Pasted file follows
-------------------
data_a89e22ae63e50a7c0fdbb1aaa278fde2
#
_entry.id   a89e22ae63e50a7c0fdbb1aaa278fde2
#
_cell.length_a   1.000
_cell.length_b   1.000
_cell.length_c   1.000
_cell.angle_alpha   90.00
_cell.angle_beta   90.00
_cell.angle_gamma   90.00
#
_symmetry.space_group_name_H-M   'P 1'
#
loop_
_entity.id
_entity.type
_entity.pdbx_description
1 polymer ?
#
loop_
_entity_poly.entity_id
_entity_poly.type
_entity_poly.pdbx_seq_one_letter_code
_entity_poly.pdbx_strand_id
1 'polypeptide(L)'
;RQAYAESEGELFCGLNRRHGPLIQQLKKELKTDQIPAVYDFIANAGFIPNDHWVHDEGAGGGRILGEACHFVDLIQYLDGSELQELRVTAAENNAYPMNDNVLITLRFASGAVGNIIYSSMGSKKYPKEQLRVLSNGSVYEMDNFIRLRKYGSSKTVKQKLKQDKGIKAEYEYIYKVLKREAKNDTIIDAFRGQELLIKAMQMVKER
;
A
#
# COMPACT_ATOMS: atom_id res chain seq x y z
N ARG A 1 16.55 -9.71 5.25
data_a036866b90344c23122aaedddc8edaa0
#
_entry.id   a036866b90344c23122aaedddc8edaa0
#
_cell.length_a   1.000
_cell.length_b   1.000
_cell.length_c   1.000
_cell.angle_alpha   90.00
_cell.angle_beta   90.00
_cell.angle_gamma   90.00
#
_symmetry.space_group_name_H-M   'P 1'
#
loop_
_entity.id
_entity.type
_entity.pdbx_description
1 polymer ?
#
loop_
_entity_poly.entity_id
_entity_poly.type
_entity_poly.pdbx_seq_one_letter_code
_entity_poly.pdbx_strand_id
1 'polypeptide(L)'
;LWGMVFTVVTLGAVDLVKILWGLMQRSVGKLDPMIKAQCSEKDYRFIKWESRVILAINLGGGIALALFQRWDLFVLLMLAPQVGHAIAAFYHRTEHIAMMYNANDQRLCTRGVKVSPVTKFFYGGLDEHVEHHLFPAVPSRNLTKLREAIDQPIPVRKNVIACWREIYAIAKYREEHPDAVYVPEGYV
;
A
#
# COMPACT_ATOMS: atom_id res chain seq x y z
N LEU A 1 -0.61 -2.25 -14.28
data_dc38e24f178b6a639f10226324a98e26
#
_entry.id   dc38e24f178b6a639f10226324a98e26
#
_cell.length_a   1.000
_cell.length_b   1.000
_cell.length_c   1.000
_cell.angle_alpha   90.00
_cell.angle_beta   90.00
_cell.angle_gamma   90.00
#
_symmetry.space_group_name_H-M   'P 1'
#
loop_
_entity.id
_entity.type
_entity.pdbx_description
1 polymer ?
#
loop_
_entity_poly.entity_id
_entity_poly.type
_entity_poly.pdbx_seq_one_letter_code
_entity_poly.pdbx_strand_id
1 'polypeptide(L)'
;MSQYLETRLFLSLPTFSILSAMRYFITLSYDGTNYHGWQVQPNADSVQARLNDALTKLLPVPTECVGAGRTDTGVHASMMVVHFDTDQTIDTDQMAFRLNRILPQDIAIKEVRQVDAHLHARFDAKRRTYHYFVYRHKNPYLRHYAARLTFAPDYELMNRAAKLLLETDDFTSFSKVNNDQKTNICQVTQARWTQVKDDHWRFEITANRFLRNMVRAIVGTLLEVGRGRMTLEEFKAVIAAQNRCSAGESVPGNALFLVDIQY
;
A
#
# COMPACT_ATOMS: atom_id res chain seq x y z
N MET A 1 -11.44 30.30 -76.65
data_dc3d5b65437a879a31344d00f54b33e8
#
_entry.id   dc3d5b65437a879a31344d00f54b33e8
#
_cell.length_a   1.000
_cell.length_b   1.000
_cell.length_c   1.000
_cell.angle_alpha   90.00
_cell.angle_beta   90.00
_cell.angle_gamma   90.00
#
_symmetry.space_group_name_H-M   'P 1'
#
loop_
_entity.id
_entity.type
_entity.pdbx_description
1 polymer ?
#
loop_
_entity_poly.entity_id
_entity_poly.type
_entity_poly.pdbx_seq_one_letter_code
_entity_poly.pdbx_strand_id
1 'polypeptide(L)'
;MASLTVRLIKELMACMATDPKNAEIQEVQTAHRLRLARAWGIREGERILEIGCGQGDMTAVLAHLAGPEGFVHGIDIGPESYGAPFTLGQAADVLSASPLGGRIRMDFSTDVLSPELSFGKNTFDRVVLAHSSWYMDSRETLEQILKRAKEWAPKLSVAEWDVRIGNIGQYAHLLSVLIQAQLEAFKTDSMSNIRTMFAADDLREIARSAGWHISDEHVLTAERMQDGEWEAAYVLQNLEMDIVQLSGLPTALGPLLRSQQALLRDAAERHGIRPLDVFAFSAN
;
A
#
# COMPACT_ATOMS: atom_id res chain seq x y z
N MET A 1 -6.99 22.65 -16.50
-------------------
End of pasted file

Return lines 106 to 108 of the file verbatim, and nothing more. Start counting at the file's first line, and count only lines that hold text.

#
loop_
_entity.id